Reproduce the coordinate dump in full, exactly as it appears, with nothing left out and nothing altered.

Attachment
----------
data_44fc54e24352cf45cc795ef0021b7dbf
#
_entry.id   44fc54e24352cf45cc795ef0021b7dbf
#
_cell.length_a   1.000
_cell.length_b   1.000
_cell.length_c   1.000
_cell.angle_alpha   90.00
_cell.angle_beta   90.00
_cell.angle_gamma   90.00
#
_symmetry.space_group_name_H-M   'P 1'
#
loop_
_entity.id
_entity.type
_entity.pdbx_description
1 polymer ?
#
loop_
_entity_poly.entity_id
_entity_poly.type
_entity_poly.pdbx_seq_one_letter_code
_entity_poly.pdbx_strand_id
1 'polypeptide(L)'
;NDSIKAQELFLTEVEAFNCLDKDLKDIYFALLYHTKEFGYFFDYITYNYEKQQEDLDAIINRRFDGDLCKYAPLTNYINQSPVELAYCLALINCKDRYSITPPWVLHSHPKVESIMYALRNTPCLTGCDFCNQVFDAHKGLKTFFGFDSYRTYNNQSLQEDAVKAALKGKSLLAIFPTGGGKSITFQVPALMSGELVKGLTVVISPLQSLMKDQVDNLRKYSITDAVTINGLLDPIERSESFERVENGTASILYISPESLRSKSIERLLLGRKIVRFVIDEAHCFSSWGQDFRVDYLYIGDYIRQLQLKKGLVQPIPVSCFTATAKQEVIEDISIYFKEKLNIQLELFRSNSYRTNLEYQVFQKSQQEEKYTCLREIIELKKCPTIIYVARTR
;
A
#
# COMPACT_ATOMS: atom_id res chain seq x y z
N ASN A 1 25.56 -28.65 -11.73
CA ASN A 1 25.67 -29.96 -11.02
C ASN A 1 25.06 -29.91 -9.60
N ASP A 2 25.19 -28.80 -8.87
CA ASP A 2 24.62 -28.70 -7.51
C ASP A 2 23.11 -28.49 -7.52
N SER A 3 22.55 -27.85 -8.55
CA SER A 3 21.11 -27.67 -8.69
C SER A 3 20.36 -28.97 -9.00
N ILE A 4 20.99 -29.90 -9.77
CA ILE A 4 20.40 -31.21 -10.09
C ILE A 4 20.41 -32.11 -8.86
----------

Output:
data_44fc54e24352cf45cc795ef0021b7dbf
#
_entry.id   44fc54e24352cf45cc795ef0021b7dbf
#
_cell.length_a   1.000
_cell.length_b   1.000
_cell.length_c   1.000
_cell.angle_alpha   90.00
_cell.angle_beta   90.00
_cell.angle_gamma   90.00
#
_symmetry.space_group_name_H-M   'P 1'
#
loop_
_entity.id
_entity.type
_entity.pdbx_description
1 polymer ?
#
loop_
_entity_poly.entity_id
_entity_poly.type
_entity_poly.pdbx_seq_one_letter_code
_entity_poly.pdbx_strand_id
1 'polypeptide(L)'
;NDSIKAQELFLTEVEAFNCLDKDLKDIYFALLYHTKEFGYFFDYITYNYEKQQEDLDAIINRRFDGDLCKYAPLTNYINQSPVELAYCLALINCKDRYSITPPWVLHSHPKVESIMYALRNTPCLTGCDFCNQVFDAHKGLKTFFGFDSYRTYNNQSLQEDAVKAALKGKSLLAIFPTGGGKSITFQVPALMSGELVKGLTVVISPLQSLMKDQVDNLRKYSITDAVTINGLLDPIERSESFERVENGTASILYISPESLRSKSIERLLLGRKIVRFVIDEAHCFSSWGQDFRVDYLYIGDYIRQLQLKKGLVQPIPVSCFTATAKQEVIEDISIYFKEKLNIQLELFRSNSYRTNLEYQVFQKSQQEEKYTCLREIIELKKCPTIIYVARTR
;
A
#
# COMPACT_ATOMS: atom_id res chain seq x y z
N ASN A 1 25.56 -28.65 -11.73
CA ASN A 1 25.67 -29.96 -11.02
C ASN A 1 25.06 -29.91 -9.60
N ASP A 2 25.19 -28.80 -8.87
CA ASP A 2 24.62 -28.70 -7.51
C ASP A 2 23.11 -28.49 -7.52
N SER A 3 22.55 -27.85 -8.55
CA SER A 3 21.11 -27.67 -8.69
C SER A 3 20.36 -28.97 -9.00
N ILE A 4 20.99 -29.90 -9.77
CA ILE A 4 20.40 -31.21 -10.09
C ILE A 4 20.41 -32.11 -8.86